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Sprite is an experimental Unix-like distributed operating system developed at the University of California, Berkeley by John Ousterhout's research group between 1984 and 1992. Its notable features include support for single system image on computer clusters[1] and the introduction of the log-structured filesystem. The Tcl scripting language also originated in this project.

Developer University of California, Berkeley
Written in C (programming language)
OS family Unix-like
Working state Historic
Platforms DECstation 5000 Model 200, SPARCstation 2
Kernel type Monolithic kernel
Default user interface Command-line interface
License MIT License
Official website Sprite home page


Early workEdit

Early work on Sprite was based on the idea of making the operating system more "network aware", and thereby at the same time make it invisible to the user. The primary area of work was the building of a new network file system which made heavy use of local client-side caching in order to improve performance. After opening the file and some initial reads, the network is only used on-demand, and most user actions occur against the cache. Similar utilities allow remote devices to be mapped into the local computer's space, allowing for network printing and similar duties.

Many of the key Unix files are based on the network, including things like the password file. All machines in a network share the root directory as well. Other common Unix utilities such as finger were re-written to make them network aware as well, listing all of the people logged on across the network. This makes a Sprite network appear as if it were a single large time-sharing system, or a single-system image.

Another key addition to Sprite is process migration, which allows programs to be moved between machines at any time. The system maintains a list of machines and their state, and automatically moves processes to idle machines to improve local performance. Processes can also be "evicted" from machines to improve their performance, causing the original starter to move it to another machine on the network, or take control of it locally again. Long tasks (like compiling the Sprite system) can appear very fast.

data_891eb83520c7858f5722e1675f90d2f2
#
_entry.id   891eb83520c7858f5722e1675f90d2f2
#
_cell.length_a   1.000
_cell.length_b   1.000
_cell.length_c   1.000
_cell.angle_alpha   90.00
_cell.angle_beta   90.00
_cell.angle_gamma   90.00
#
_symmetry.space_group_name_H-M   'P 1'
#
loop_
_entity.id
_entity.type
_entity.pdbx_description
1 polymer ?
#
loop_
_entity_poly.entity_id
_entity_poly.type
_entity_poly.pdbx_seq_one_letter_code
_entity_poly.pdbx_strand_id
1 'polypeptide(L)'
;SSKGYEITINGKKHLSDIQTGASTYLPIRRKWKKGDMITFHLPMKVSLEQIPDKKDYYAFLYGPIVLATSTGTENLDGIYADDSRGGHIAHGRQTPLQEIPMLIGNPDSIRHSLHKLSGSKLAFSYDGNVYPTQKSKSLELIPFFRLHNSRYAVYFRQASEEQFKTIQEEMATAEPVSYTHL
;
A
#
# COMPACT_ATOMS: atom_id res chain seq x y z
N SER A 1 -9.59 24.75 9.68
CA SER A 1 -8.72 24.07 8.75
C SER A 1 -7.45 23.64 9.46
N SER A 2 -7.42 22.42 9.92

Further developmentEdit

Work on the "early" Sprite outlined above ended around 1987, but was improved[clarification needed] during the next year. Starting in 1990 Sprite was used as the basis for development of the first log-structured file system (LFS), development of which continued until about 1992. LFS dramatically increases the performance of file writes at the expense of read performance. Under Sprite, this tradeoff is particularly useful because most read access is cached anyway—that is, Sprite systems typically perform fewer reads than a normal Unix system. LFS-like systems also allow for much easier crash recovery, which became a major focus of the project during this period. Additional experimentation on striped file systems, both striped across different machines as well as clusters of drives, continued until about 1994.


Sprite was not a microkernel system, and suffers the same sort of problems as other Unixes in terms of development complexity, becoming increasingly difficult to develop as more functionality was added.[2] By the 1990s it was suffering and the small team supporting the project was simply not able to keep up with the rapid changes in Unix taking place during this time. The project was slowly shut down by 1994.

See alsoEdit


  1. ^
  2. ^ Ousterhout, John (1992). "Sprite Retrospective". University of California at Berkeley. Archived from the original on 2015-02-25. Retrieved 2015-10-05. ... the Sprite kernel became harder and harder to maintain as it aged 

External linksEdit